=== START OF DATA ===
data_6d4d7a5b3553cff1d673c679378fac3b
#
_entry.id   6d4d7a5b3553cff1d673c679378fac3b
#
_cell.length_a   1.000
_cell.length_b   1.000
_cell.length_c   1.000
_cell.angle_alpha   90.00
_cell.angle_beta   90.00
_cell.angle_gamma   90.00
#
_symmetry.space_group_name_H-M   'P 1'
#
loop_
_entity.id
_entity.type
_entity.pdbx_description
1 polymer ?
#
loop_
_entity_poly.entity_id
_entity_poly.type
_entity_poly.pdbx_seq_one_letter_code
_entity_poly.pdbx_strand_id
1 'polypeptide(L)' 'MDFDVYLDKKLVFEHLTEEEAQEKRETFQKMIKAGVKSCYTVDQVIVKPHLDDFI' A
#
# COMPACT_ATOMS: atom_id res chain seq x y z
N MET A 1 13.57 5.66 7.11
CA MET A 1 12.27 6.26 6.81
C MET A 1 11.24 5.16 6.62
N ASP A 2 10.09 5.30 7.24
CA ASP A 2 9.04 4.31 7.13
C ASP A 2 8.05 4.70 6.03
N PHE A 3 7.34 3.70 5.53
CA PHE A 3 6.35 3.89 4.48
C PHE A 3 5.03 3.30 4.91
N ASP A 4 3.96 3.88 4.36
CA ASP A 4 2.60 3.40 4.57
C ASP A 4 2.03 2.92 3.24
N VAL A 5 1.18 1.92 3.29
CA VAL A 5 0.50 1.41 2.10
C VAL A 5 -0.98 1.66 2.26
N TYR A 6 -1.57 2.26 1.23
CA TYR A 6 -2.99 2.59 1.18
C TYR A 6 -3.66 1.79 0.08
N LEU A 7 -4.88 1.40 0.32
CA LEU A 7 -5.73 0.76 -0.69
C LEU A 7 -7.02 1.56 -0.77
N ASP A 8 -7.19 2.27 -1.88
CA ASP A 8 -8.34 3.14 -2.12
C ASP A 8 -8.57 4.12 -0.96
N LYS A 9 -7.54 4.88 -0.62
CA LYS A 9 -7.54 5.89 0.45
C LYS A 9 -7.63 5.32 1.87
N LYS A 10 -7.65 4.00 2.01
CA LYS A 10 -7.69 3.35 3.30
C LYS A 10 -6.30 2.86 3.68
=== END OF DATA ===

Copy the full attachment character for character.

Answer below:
data_6d4d7a5b3553cff1d673c679378fac3b
#
_entry.id   6d4d7a5b3553cff1d673c679378fac3b
#
_cell.length_a   1.000
_cell.length_b   1.000
_cell.length_c   1.000
_cell.angle_alpha   90.00
_cell.angle_beta   90.00
_cell.angle_gamma   90.00
#
_symmetry.space_group_name_H-M   'P 1'
#
loop_
_entity.id
_entity.type
_entity.pdbx_description
1 polymer ?
#
loop_
_entity_poly.entity_id
_entity_poly.type
_entity_poly.pdbx_seq_one_letter_code
_entity_poly.pdbx_strand_id
1 'polypeptide(L)' 'MDFDVYLDKKLVFEHLTEEEAQEKRETFQKMIKAGVKSCYTVDQVIVKPHLDDFI' A
#
# COMPACT_ATOMS: atom_id res chain seq x y z
N MET A 1 13.57 5.66 7.11
CA MET A 1 12.27 6.26 6.81
C MET A 1 11.24 5.16 6.62
N ASP A 2 10.09 5.30 7.24
CA ASP A 2 9.04 4.31 7.13
C ASP A 2 8.05 4.70 6.03
N PHE A 3 7.34 3.70 5.53
CA PHE A 3 6.35 3.89 4.48
C PHE A 3 5.03 3.30 4.91
N ASP A 4 3.96 3.88 4.36
CA ASP A 4 2.60 3.40 4.57
C ASP A 4 2.03 2.92 3.24
N VAL A 5 1.18 1.92 3.29
CA VAL A 5 0.50 1.41 2.10
C VAL A 5 -0.98 1.66 2.26
N TYR A 6 -1.57 2.26 1.23
CA TYR A 6 -2.99 2.59 1.18
C TYR A 6 -3.66 1.79 0.08
N LEU A 7 -4.88 1.40 0.32
CA LEU A 7 -5.73 0.76 -0.69
C LEU A 7 -7.02 1.56 -0.77
N ASP A 8 -7.19 2.27 -1.88
CA ASP A 8 -8.34 3.14 -2.12
C ASP A 8 -8.57 4.12 -0.96
N LYS A 9 -7.54 4.88 -0.62
CA LYS A 9 -7.54 5.89 0.45
C LYS A 9 -7.63 5.32 1.87
N LYS A 10 -7.65 4.00 2.01
CA LYS A 10 -7.69 3.35 3.30
C LYS A 10 -6.30 2.86 3.68